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This Thai-inspired Peanut Dressing is nutty and citrusy with a hint of sweetness, and a whisper of heat. Toss it with your favorite slaw mix, crunchy veggies, or leafy greens for a burst of sunny flavor. 

This Thai-inspired Peanut Dressing is delicious tossed with slaws and salad greens. It's nutty, citrusy, subtly sweet with a tiny bit of heat that you can kick up a notch to taste. It's delicious tossed with crunchy slaws!

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This Thai Peanut Salad Dressing has been on the blog for quite a while- first introduced in the Thai Crunch Salad, many years ago now. Several people have requested the peanut dressing recipe on its own with independent nutritional values, so this one is for you!

It is fairly similar in flavor to the Peanut Sauce we have on the blog, but its consistency is better suited to be tossed with salad greens or crunchy slaws.

Why You will Love This Peanut Dressing!

  1. Deliciously Nutty: The rich and creamy flavor of peanut dressing adds a delightful element to your dishes. It complements a variety of ingredients, from fresh veggies to grilled meats, creating a harmonious taste.
  2. Vegan and Dairy-Free: Rich and creamy made without animal products, making it a delicious choice for many types of diets.
  3. Versatile: Peanut dressing can be used in various ways: drizzle it over slaws and salads to add depth and creaminess, use it as a dip for spring rolls or chicken satay, create simple lettuce wraps with tofu, or even toss it with noodles for a quick and satisfying meal.
  4. Balanced and Creamy: Peanut dressing strikes a perfect balance between sweetness, tanginess, and creaminess. The combination of peanut butter, soy sauce, lime juice, and other ingredients creates a harmonious blend that tantalizes your taste buds.
  5. Easy to Make: Making peanut dressing at home is a breeze. With just a few simple ingredients and a blender or whisk, you can whip up a batch in no time. Plus, you have the flexibility to adjust the flavors to suit your personal taste preferences.

Why make homemade Salad Dressing?

All too often, store-bought dressings are made with low-quality, inflammation-causing seed oils (canola, soy oil, sunflower, corn, grapeseed, rice bran, or safflower) because these are much less expensive to produce than high-quality olive oil.

The process by which these oils are made (heated to very high temps, then treated with chemicals to remove bad smells and dark color) is what is harmful to the body.  Research shows that consuming too much of these seed oils creates inflammation in the body, damages our immune system, creates metabolic disease, type 2 diabetes, and the list goes on.  Type 2 Diabetes did not exist until we introduced these “new” seed oils into our diets in the 1970s. A healthy diet consists of 2-4% of polyunsaturated fats, but now we are seeing an average of 10-20% of these oils in western diets, because of all the processed foods were consuming.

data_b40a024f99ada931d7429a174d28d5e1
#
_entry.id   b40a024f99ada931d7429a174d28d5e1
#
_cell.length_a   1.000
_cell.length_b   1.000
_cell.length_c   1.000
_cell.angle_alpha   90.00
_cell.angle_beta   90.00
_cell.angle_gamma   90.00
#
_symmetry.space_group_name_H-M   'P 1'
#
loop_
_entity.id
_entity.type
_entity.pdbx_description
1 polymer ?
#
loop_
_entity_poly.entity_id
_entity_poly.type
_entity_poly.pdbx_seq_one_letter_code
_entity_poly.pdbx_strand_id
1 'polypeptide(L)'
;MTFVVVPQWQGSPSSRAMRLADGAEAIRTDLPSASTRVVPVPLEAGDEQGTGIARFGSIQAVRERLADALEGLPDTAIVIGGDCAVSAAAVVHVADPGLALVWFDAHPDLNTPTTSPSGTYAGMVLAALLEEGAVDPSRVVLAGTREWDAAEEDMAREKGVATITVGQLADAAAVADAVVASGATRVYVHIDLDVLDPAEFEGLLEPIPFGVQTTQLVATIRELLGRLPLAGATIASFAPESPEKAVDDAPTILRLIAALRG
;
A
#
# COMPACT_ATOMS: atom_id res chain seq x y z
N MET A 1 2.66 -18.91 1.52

Store-bought salad dressing- even seemingly “good” brands that tout “Organic”  and “non-GMO”  are guilty of including these less expensive, harmful seed oils. Always check the labels.  For more info on seed oils – read this and scroll all the way to the bottom.

The thought of people taking the time to create a beautiful, nourishing salad, then dousing it with seed oils makes me shudder! So please friends, check the labels or make your own.

ingredients in Peanut dressing

Ingredients in Thai Peanut Dressing Recipe:

  • Orange: You’ll need the juice of an orange to add a tangy sweetness to the dressing. Make sure to use a fresh orange for the best flavor.
  • Lime: The juice of a lime will provide a refreshing citrus flavor and balance out the richness of the peanut butter. Again, fresh lime juice is best!
  • Garlic cloves: Use fresh garlic cloves for a bold and aromatic flavor.
  • Ginger: Fresh ginger adds a warm and slightly spicy kick to the dressing. Peel and grate the ginger before incorporating it into the mixture.
  • All-natural peanut butter: Opt for unsweetened, natural peanut butter without any added oils or sugars for a healthier choice. The creamy texture and nutty flavor will greatly enhance the dressing.
  • Olive oil: Use a good quality extra virgin olive oil for its smooth consistency and subtle flavor.
  • Toasted sesame oil: Add a few drops of toasted sesame oil for its distinct and nutty aroma. Be mindful not to overpower the dressing with too much sesame oil.
  • Soy sauce, Tamari, Coconut Aminos or Braggs Liquid Aminos: Any of these options will provide a savory umami taste to the dressing. Gluten-free varieties are available.
  • Rice vinegar: This mild and slightly sweet vinegar adds a tangy note and helps to balance the flavors. You can substitute with apple cider vinegar if needed.
  • Sambal or sriracha sauce: These spicy condiments add a nice heat to the dressing. Start with a small amount and adjust according to your preference for spiciness.
  • Salt: A pinch of salt will help to enhance all the other flavors in the dressing.
  • Sweetener: Depending on your taste, you can use honey, maple syrup, agave, or brown sugar to add a touch of sweetness. Adjust the amount based on your preference.

See the recipe card below for a full list of ingredients and measurements.  

How to make Peanut Dressing:

peanut dressing ingredients in a blender